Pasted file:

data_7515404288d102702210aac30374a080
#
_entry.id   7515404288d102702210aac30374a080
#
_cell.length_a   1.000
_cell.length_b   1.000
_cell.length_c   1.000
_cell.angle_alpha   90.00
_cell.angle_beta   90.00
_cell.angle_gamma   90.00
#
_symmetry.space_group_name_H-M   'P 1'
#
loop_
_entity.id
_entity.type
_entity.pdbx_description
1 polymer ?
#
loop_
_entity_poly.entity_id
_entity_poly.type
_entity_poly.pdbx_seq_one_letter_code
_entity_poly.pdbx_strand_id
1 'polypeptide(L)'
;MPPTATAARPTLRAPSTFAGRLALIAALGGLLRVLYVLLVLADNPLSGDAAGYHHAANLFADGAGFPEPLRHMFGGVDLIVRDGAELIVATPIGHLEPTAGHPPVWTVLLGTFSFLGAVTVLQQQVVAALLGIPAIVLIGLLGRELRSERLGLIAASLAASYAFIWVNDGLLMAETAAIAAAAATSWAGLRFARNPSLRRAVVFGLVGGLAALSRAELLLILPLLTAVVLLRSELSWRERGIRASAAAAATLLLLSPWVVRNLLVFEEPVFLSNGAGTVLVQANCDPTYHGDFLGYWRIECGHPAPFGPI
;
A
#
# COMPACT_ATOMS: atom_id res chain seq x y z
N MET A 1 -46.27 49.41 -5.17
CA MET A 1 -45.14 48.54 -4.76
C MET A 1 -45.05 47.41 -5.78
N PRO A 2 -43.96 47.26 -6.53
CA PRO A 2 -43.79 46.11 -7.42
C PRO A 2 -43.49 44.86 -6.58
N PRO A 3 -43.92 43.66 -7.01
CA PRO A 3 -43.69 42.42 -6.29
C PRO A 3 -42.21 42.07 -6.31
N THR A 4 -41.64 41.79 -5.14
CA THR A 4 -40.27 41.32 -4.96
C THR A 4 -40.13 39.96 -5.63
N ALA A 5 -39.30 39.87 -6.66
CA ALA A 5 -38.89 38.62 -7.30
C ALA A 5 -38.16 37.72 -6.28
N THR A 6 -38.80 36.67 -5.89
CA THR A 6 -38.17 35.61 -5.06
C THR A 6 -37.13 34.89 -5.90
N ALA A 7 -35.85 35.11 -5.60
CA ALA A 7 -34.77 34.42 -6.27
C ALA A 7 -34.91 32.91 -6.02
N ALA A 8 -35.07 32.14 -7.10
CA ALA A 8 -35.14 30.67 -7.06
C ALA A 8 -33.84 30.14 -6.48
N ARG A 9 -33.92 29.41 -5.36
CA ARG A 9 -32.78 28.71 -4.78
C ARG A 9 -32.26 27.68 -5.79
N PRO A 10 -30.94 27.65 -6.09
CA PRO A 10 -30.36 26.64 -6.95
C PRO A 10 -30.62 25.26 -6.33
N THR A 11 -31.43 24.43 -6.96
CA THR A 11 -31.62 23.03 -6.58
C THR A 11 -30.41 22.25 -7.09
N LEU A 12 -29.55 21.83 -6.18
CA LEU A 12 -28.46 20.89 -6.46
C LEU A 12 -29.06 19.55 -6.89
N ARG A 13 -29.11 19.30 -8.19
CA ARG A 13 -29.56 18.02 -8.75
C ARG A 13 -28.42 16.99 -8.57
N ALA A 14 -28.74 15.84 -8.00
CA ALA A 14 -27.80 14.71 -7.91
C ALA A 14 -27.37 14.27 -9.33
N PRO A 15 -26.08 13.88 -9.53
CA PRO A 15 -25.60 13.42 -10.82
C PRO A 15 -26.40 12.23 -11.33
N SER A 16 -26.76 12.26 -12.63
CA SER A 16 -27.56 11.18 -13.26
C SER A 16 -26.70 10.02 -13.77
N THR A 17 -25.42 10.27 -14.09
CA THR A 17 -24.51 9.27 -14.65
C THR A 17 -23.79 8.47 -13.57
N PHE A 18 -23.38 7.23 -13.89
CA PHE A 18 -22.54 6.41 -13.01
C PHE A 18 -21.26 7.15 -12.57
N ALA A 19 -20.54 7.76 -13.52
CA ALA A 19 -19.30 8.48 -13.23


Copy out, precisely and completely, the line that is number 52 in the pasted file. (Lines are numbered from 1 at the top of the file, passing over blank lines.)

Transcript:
N ALA A 8 -35.07 32.14 -7.10